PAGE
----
Scott Graeff grew up in Riverview Park, PA and attended the University of Virginia, earning a BS in Commerce. However, before this, he served in the United States Army’s 3rd Infantry, “The Old Guard,” where he was Commander of the Relief at the Tomb of the Unknown Soldier in Arlington National Cemetery and a guard to the President of the United States during the Reagan Administration. This experience formed the foundation of his character. His military background contributed to the disciplined, intentional, and thoughtful planning and execution of his ideas to this day.
Mr. Graeff originally joined a division of Luna Innovations in 2003 and held a variety of positions, now serving as the President & Chief Executive Officer and a member of the Board of Directors.
Prior to joining Luna, he was a partner at Gryphon Capital, a Virginia based venture capital fund, and he also co-founded a software technology company that was sold to a Fortune 500 Company. He has held senior roles in a variety of financial institutions. In these various roles, he completed several public offerings and has been involved with mergers and acquisitions with a notional value of more than $8 billion. Most of Mr. Graaff’s experience is in a broad range of capital market transactions, strategic planning, and financial management.
Luna – Revolutionizing the Fiber Industry
Luna was originally founded in 1990 by an electrical engineering professor at Virginia Tech and over the years has been successful in taking innovative technologies from the applied research stage to product development and ultimately to the commercial market. The company went public in 2006 and today is a leader in optical technology, providing unique capabilities in high-performance, fiber optic-based test products for the telecommunications industry and distributed fiber optic-based sensing for a multitude of industries.
Luna’s vision is “to enable the future with fiber”. With a superior product portfolio in sensing, testing, measurement and control solutions, Luna is extremely well positioned to take advantage of mega-trends such as light-weighting, electric vehicles and increased demands on data centers and broadband capacity, such as 5G.
The shift to using lighter weight materials, like composites, in aerospace, automotive and within structures such as bridges, dams and tunnels, is continually growing, as is the drive to build smart infrastructure.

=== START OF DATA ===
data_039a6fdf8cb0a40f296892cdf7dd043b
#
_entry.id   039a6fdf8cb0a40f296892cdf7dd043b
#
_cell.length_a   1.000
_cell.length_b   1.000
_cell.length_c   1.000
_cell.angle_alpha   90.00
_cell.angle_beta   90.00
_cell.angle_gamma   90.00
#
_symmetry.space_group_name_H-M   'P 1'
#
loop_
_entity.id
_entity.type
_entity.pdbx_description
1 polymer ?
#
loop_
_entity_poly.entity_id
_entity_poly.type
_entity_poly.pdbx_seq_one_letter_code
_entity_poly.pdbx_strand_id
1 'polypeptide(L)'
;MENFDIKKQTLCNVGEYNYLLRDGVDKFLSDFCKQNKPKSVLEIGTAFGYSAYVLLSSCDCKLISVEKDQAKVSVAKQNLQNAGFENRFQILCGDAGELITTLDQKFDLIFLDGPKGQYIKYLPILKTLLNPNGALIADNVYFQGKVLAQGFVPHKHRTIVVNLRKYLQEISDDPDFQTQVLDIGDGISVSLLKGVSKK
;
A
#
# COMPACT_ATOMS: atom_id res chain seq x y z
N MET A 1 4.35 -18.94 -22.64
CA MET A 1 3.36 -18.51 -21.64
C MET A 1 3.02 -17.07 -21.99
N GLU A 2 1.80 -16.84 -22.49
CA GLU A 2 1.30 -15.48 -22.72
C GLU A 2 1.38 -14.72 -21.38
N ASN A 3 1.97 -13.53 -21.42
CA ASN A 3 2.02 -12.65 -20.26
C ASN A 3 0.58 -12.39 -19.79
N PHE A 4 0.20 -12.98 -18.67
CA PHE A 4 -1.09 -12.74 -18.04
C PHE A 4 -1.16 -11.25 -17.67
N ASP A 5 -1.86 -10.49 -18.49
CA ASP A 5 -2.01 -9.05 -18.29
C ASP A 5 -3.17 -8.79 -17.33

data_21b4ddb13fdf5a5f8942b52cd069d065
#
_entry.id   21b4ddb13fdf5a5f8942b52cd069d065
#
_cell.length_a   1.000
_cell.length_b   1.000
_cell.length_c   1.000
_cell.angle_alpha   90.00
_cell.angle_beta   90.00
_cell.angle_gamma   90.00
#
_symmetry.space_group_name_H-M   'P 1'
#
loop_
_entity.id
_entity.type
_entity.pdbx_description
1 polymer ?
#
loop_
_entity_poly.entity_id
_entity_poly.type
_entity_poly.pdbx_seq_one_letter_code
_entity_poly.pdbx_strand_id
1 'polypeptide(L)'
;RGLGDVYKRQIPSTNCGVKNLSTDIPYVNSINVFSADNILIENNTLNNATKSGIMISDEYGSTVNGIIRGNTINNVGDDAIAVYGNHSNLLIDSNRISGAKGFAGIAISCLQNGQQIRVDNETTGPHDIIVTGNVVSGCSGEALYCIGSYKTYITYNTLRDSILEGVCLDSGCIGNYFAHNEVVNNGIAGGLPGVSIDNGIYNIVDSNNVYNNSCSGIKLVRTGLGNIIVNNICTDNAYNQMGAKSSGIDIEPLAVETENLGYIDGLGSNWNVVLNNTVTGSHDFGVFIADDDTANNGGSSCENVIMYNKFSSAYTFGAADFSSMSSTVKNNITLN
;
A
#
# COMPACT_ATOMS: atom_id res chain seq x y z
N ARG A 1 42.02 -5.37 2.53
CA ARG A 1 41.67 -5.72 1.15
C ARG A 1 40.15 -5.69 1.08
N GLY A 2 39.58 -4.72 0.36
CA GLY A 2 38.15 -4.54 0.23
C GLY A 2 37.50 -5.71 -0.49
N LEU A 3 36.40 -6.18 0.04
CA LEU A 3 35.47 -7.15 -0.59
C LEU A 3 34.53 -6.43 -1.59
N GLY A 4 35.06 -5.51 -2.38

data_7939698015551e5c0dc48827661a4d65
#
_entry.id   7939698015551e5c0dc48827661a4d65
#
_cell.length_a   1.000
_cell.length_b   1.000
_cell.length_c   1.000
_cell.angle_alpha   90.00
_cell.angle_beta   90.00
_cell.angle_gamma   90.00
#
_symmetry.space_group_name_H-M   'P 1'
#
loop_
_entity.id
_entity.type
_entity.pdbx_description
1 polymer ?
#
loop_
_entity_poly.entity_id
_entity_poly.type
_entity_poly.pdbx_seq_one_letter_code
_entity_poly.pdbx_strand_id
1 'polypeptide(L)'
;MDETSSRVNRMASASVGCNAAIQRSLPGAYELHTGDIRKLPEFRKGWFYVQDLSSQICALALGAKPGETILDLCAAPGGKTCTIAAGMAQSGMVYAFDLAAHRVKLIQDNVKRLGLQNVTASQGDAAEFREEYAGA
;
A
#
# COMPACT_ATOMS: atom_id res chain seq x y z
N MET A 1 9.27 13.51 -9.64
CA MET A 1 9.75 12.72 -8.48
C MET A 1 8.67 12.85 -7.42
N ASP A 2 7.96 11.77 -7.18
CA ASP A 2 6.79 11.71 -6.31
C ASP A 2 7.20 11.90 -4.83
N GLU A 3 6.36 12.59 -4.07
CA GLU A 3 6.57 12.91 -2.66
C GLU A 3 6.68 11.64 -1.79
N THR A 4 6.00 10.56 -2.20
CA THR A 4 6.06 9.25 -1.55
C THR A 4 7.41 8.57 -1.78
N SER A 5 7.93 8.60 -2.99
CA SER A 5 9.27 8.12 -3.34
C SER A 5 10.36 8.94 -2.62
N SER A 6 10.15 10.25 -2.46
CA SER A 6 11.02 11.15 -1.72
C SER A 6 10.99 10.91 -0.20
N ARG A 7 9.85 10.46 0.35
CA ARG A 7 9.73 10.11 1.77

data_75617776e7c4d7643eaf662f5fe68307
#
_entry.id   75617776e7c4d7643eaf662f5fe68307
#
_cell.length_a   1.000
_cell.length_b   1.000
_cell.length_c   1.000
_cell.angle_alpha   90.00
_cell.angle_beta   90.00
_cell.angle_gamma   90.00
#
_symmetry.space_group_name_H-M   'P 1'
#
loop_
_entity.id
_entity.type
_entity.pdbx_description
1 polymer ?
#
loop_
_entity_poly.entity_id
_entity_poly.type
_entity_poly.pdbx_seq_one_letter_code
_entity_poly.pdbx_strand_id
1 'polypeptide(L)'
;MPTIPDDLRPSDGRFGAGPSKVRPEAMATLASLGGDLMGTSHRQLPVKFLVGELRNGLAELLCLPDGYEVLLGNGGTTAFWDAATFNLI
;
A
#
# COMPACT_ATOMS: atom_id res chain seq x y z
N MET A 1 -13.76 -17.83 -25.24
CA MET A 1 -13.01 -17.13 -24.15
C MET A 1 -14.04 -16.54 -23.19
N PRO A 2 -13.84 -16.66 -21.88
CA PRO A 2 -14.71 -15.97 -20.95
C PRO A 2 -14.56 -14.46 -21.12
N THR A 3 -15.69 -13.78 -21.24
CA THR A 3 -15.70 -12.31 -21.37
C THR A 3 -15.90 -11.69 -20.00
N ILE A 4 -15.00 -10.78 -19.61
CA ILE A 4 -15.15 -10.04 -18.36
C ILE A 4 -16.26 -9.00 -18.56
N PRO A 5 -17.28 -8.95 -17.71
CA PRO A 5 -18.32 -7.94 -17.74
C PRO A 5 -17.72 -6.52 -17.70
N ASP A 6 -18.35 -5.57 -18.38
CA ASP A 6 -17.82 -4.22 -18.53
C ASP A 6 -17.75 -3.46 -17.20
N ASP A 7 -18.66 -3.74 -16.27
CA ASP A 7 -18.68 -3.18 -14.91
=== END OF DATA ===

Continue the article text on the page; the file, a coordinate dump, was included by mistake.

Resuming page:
Mr. Graeff states, “What we are doing with fiber within our sensing vertical can be likened to the central nervous system in your body. Fiber optic sensors are the nerves of smart materials, and our products are the brain that collects and aggregates data from these fiber sensor nerves”.
Their products can detect any strain, temperature, or structural changes within structures they are embedded on or within.
Within the communications test vertical, increased data and video consumption is pushing the need for more accurate measurements to accommodate higher speeds. Their products provide unprecedented visibility at the component level and within short-haul networks, such as data centers, to ensure speed and accuracy.
Luna’s Strategic Vision and Goals for the Future
Luna has a rich tradition of working in close collaboration with its customers to develop the products that meet and exceed their clients’ needs for sensing, test & measurement, monitoring and control solutions. Together with sales, product marketing and engineering, their highly experienced team is always working to not only update and continuously improve their current product offerings, but to develop products for the future needs of its customers.
Mr. Graeff says, “When I was appointed CEO, one of my biggest challenges was to clean up the Luna story. To do that, I focused on what we do best –fiber. We believe we have a technology wrapped around fiber that is proprietary, cutting-edge, and unprecedented”.
As a result, Mr. Graeff divested some of Luna’s non-core businesses and acquired some that fit within its core focus. Now with a clearly defined vision, “to enable the future with fiber”, Luna is poised for growth, both organically and inorganically.